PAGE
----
Remodeling with the Three Rs
Reduce, reuse and recycle for a green, healthy remodel
It’s no surprise—remodeling projects generate waste, and an important aspect of responsible remodeling is determining when to reduce, reuse and recycle. Selecting home-improvement contractors who are well versed in green remodeling is a crucial step in setting environmentally friendly project goals, including reducing waste and conserving energy and supplies.
Reduce and reuse
Recycling any waste or remnants remaining from a project is one way to dispose of it, however, contractors should reduce all forms of trash as much as possible initially. Near the end of a project, they should diligently separate the trash from the recycling and check with the local government agency in charge of waste management for places that will recycle any metal, wood waste or other materials in good condition.
Homeowners can recycle most of the materials remaining from remodeling projects, including wood scraps, concrete rubble and carpeting. Usable appliances can be donated. Extra paint supplies can be stored for touch-ups later.
One recycling resource available in many areas is the Habitat for Humanity ReStore, which accepts building supplies, fixtures and appliances less than 10 years old. Visit www.habitat.org/env/restores.aspx for more information, including ReStore locations and donation instructions.
Sorting and recycling materials is positive not only for the environment but also for homeowners’ bank accounts. It is sometimes possible to earn tax credits for recycling, and this may make a project, at minimum, cost-neutral.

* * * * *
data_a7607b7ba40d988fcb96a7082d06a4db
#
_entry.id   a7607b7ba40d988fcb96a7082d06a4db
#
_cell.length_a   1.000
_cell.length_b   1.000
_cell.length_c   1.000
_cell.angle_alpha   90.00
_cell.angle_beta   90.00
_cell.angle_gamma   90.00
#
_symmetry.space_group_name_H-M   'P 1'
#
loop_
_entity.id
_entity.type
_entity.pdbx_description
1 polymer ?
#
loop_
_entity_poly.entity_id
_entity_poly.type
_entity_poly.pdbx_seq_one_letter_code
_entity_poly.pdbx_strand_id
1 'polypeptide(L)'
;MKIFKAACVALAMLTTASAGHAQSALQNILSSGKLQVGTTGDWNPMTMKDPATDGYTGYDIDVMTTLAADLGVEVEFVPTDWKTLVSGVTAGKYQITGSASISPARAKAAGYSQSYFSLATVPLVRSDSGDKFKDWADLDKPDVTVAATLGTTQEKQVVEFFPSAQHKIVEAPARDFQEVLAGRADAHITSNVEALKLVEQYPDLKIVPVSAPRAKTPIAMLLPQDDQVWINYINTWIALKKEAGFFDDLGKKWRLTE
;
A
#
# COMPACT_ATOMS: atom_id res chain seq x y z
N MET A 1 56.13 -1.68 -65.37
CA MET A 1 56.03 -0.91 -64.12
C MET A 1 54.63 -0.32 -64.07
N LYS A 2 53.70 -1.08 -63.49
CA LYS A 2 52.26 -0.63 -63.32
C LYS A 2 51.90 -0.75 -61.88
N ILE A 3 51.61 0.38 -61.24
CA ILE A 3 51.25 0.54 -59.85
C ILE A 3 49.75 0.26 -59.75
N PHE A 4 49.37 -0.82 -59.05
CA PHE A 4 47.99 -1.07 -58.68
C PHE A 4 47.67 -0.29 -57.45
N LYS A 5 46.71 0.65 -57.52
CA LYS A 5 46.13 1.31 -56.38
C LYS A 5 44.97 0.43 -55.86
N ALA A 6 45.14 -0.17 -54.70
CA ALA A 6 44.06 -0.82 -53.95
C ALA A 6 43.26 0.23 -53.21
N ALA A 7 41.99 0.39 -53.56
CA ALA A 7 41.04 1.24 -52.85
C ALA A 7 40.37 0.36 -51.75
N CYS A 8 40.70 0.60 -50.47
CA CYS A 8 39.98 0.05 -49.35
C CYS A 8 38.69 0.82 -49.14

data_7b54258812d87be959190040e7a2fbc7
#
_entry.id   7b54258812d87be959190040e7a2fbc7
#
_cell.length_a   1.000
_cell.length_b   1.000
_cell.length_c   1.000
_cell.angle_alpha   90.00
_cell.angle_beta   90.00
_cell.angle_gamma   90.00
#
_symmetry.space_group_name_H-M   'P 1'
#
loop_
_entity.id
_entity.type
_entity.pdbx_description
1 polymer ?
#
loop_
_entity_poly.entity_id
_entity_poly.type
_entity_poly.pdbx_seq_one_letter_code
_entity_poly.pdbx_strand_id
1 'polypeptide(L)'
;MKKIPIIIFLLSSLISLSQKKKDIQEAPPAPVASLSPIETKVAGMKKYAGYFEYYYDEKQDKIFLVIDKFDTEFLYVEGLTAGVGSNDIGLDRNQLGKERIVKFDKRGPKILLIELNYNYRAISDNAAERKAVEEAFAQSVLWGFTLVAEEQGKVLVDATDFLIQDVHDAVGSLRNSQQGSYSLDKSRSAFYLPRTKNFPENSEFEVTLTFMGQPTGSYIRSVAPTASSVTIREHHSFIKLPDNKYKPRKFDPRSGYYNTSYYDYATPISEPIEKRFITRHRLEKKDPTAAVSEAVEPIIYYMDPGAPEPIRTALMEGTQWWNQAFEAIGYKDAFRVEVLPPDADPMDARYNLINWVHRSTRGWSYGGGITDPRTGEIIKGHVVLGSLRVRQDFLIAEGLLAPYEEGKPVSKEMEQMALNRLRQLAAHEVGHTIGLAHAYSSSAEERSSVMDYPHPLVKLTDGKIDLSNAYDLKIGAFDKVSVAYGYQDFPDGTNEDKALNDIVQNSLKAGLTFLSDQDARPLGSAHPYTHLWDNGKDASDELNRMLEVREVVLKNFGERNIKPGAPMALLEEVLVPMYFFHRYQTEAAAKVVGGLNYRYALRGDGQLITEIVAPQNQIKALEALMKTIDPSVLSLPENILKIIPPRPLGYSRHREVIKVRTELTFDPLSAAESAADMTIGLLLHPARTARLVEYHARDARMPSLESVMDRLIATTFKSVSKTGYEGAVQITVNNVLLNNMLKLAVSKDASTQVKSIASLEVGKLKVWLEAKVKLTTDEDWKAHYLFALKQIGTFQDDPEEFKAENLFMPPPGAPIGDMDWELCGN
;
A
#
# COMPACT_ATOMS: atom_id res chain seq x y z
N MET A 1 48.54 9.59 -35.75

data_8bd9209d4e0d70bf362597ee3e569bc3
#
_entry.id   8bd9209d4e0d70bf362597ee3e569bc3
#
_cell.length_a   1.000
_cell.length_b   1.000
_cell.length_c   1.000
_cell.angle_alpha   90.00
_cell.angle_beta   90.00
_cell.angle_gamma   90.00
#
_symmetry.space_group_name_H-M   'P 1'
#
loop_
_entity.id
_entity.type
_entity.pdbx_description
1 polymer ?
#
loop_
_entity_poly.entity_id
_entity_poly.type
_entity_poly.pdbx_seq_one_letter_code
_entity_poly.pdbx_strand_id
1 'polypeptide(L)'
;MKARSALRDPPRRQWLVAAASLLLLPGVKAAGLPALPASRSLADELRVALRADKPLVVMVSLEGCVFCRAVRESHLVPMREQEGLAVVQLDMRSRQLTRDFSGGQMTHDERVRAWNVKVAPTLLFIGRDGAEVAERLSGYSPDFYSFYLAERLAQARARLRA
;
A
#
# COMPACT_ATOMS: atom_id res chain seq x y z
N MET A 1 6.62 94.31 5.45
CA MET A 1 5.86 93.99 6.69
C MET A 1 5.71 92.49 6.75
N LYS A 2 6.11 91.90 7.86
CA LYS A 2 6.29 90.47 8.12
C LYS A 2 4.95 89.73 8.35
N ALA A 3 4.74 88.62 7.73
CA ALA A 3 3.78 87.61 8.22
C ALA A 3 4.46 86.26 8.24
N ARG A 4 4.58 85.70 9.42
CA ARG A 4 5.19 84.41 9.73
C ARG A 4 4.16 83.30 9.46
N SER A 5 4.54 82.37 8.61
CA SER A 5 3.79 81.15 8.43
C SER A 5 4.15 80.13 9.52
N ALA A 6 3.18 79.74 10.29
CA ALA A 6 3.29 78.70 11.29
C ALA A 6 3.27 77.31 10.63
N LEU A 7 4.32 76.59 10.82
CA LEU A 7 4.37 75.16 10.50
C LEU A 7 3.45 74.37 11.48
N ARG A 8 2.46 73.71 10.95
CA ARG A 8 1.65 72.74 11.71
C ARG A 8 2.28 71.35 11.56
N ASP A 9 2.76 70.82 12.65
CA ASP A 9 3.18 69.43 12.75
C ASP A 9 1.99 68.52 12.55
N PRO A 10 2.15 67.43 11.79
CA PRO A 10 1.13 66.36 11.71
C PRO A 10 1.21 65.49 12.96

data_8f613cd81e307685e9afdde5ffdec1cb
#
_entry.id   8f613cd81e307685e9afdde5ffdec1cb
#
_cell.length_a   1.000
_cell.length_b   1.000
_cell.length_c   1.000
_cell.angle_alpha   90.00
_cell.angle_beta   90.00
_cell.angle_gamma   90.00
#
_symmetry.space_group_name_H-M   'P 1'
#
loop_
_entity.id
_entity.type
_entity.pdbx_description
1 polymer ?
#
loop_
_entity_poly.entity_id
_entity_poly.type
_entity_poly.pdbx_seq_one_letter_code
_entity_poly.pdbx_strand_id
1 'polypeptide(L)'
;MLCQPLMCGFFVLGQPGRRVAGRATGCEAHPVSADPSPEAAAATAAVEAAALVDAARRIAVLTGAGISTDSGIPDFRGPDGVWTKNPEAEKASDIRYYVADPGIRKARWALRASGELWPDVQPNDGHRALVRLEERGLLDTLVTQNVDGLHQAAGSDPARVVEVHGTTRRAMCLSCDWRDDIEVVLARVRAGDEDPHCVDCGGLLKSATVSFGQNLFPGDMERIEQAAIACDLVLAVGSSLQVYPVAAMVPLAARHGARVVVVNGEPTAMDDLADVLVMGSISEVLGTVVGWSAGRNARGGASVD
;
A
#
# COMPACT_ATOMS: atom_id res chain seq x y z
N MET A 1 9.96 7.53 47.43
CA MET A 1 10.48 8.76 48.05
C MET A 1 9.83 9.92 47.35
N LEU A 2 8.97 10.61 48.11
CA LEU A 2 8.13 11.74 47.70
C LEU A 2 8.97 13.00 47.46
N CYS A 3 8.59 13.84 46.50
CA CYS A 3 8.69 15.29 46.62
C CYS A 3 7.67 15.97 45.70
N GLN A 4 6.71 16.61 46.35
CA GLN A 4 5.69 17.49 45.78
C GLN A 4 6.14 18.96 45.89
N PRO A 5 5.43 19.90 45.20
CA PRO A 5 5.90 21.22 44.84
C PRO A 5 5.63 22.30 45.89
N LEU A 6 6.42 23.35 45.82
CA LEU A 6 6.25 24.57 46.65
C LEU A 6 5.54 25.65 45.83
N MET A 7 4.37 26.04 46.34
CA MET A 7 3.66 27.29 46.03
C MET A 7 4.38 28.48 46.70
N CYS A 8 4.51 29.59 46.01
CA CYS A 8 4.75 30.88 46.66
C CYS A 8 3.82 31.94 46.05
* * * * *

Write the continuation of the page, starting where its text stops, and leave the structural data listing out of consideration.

Visit www.dsireusa.org, the Database of State Incentives for Renewables & Energy, for a list of financial incentives for using renewable energy and conserving energy.
Also check with local or state municipality or the federal government for more information, keeping in mind that green remodeling has long-term financial and health benefits, as well.
lead paint dangers
Homeowners need to be wary of one possible hazard of remodeling: lead paint, which can cause a range of health issues, from behavioral problems to brain damage.
The most common way for lead to get in the body is from dust, which can enter the body during normal hand-to-mouth activities. Lead dust comes from deteriorating lead-based paint and common renovation activities like sanding, cutting and demolition.
If lead paint is present, homeowners should not try to dispose of it without first consulting reliable sources, such as professional remodelers and government health departments. If not careful, homeowners might inhale the dust.
lead paint law
Beginning in April 2010, federal law will require that all contractors that disturb lead-based paint in homes, childcare facilities and schools built before 1978 be certified. U.S. regulations also will require home-improvement contractors to follow specific work practices to prevent lead contamination. If your home falls into one of the above categories, your contractor should give you the Renovate Right brochure and have you sign a disclosure form, saying you’ve read the brochure and understand the hazards of lead paint.
questions for a contractor
• Ask if the contractor is trained to perform lead-safe work practices and to see a copy of his or her training certificate.
• Ask them what lead-safe methods they will use to set up and perform the job.
• Ask for references from at least three recent jobs involving homes built before 1978 and speak to each homeowner personally.